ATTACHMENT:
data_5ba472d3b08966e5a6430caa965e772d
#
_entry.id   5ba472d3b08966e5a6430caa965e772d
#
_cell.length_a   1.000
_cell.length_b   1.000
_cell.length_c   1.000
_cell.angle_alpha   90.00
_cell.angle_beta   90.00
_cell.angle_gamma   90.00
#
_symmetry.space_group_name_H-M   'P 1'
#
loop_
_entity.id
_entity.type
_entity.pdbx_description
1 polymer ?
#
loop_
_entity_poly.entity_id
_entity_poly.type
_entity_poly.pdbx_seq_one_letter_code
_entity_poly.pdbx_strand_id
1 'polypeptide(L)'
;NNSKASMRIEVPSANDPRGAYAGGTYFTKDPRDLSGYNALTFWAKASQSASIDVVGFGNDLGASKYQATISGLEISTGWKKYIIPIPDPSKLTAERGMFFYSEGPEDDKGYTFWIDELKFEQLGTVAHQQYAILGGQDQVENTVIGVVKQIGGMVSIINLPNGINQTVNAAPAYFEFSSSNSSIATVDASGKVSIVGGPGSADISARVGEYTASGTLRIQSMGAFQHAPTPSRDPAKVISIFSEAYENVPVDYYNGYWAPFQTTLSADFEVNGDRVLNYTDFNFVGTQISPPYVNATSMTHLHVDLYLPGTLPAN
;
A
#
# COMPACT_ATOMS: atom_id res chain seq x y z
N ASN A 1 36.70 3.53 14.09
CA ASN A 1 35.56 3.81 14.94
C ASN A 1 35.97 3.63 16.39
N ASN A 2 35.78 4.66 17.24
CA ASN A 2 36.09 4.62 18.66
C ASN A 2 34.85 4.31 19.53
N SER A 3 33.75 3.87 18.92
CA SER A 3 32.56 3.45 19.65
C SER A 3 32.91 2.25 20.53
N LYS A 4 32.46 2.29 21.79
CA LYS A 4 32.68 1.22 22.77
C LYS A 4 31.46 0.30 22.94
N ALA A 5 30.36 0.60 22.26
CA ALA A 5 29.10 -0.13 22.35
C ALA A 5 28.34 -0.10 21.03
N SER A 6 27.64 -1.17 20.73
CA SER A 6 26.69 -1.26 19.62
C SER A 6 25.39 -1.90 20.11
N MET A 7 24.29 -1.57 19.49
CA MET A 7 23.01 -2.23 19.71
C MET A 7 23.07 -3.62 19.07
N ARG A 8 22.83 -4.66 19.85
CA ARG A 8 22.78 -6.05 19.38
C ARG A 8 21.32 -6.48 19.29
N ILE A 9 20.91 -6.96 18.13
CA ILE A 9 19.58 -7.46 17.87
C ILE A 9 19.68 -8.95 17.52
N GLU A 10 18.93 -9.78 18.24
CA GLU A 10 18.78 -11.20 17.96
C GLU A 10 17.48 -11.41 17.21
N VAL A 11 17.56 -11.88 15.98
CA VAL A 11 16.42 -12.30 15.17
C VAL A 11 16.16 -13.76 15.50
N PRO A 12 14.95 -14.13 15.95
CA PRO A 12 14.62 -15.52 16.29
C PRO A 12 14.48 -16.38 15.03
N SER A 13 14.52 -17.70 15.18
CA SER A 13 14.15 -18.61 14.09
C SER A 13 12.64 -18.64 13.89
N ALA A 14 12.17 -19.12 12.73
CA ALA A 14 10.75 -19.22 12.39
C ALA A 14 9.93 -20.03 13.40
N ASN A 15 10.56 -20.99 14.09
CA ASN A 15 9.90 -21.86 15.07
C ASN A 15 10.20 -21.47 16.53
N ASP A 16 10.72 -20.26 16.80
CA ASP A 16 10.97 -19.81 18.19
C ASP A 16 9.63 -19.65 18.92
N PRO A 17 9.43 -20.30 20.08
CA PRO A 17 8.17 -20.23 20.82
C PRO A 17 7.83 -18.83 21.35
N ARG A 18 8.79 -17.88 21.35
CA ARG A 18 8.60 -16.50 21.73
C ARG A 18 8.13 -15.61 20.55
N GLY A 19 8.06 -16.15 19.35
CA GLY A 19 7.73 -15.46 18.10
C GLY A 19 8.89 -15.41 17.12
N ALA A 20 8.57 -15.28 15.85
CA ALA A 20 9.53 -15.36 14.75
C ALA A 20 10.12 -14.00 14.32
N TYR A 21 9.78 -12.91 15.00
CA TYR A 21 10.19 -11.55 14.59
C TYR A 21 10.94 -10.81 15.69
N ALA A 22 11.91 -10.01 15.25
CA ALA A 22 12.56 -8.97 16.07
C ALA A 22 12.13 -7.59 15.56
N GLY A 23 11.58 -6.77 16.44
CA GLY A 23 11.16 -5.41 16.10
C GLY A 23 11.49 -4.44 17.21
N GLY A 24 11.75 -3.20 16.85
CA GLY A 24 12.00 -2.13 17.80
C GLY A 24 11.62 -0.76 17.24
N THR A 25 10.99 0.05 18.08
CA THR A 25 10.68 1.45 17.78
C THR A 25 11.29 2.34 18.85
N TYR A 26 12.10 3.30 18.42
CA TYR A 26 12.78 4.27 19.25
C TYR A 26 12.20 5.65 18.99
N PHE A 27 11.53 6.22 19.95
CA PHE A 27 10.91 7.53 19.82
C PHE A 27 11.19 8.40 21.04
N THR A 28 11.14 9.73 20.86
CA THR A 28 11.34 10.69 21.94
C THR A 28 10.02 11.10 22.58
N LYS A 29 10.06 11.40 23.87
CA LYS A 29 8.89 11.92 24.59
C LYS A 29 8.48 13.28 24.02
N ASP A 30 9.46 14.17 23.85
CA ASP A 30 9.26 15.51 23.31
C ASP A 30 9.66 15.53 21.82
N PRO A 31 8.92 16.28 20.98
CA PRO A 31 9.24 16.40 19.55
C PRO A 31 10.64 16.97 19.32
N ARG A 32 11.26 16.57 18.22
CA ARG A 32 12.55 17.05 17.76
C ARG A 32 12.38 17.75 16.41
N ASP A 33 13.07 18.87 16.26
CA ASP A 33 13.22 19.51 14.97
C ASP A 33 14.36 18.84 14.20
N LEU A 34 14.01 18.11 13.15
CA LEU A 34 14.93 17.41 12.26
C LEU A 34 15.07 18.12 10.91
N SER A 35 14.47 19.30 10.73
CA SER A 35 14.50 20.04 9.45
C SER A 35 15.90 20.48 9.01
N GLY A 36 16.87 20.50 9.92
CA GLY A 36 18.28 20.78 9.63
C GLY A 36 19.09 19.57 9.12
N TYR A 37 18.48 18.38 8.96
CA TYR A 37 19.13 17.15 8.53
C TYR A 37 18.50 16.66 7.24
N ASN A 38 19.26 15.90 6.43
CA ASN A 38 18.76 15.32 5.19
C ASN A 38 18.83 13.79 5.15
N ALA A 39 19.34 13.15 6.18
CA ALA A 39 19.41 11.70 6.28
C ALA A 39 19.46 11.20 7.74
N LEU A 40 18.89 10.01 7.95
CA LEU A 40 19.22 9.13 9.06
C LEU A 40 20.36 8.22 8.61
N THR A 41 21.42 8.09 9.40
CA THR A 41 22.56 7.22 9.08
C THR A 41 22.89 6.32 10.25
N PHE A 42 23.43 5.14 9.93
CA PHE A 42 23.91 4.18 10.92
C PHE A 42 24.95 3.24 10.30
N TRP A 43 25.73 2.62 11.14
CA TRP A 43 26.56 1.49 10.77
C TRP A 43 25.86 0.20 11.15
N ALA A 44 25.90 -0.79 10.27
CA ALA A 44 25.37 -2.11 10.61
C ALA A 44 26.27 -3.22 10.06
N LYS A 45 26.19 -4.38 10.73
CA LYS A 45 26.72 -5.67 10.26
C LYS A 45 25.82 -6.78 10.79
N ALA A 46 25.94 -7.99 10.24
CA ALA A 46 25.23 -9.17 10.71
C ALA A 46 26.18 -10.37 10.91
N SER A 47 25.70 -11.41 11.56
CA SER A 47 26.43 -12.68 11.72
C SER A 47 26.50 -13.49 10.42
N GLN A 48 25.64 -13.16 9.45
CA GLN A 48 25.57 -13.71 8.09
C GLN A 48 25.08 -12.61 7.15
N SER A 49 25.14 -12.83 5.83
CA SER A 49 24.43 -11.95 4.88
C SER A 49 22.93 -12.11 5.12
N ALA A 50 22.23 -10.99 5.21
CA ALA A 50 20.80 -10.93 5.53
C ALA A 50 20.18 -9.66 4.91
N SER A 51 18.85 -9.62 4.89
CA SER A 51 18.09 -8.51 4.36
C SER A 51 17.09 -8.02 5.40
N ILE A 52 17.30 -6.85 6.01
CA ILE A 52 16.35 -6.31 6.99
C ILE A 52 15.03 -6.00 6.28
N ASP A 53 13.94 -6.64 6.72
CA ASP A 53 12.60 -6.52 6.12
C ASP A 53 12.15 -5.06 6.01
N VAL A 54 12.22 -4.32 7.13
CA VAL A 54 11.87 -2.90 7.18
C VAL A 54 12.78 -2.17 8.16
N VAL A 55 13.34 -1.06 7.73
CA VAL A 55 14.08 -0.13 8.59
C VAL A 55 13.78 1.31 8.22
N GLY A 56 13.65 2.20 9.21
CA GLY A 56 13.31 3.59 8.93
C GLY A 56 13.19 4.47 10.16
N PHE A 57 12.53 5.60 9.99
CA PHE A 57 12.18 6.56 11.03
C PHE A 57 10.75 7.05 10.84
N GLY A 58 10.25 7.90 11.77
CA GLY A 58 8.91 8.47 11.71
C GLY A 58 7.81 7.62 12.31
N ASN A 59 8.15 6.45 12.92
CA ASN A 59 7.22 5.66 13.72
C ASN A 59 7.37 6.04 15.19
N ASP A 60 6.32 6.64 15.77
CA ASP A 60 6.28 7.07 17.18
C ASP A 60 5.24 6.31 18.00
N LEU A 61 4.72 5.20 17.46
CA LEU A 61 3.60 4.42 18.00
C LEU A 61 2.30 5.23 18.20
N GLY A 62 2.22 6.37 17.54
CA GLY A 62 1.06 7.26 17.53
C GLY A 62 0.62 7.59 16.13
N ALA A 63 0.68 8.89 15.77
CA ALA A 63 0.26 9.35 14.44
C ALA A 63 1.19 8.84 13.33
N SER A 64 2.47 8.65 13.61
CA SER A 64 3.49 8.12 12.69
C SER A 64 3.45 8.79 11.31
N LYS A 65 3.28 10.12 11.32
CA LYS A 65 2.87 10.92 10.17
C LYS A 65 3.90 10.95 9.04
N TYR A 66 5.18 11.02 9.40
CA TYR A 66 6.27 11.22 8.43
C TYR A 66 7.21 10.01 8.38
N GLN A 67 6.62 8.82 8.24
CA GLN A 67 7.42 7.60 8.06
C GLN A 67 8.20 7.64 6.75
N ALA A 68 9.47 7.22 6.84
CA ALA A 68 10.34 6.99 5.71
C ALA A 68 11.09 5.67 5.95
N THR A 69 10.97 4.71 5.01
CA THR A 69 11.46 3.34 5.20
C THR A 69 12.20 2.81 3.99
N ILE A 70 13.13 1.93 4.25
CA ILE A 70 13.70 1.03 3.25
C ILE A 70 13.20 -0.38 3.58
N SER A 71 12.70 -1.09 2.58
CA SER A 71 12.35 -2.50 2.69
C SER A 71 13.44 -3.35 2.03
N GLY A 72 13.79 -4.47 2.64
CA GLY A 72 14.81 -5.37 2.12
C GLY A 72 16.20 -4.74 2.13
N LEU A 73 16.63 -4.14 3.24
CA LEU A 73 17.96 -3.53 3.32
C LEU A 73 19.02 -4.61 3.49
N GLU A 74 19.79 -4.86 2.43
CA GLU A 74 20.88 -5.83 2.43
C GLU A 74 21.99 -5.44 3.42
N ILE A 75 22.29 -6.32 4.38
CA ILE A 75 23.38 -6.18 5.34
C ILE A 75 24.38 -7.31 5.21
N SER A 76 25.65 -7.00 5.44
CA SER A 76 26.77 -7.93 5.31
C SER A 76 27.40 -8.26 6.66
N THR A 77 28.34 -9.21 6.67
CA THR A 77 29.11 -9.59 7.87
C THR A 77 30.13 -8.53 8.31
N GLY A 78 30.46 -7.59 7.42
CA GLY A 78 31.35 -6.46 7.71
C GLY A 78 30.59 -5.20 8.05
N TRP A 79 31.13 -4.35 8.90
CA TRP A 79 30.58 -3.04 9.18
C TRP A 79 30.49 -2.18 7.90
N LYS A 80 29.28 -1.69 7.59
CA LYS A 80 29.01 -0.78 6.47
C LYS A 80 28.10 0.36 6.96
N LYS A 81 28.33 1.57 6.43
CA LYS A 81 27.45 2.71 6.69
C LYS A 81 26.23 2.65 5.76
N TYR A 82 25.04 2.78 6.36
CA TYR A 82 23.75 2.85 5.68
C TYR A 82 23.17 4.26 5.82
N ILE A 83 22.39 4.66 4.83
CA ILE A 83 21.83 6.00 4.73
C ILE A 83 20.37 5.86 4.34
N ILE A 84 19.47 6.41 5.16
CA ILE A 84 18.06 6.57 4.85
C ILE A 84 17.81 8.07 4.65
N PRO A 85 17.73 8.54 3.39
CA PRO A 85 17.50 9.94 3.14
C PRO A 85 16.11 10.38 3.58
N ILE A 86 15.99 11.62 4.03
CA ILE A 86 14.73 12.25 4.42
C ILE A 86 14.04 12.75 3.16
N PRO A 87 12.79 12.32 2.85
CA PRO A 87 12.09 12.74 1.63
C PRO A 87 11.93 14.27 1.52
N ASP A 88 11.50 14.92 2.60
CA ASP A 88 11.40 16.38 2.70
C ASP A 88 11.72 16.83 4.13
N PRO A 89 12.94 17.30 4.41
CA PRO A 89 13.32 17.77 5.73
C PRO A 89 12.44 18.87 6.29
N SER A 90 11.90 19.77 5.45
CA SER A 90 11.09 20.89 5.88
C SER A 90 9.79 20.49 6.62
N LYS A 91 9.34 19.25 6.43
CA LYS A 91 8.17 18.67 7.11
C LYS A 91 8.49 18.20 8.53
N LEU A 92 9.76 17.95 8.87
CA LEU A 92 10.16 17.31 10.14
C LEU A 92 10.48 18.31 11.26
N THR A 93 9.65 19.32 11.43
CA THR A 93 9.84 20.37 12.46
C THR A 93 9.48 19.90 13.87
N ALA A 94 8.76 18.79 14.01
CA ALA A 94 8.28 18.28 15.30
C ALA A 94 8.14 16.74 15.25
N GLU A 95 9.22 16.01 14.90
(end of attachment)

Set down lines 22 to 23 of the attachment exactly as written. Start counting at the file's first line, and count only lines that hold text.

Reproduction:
_entity_poly.type
_entity_poly.pdbx_seq_one_letter_code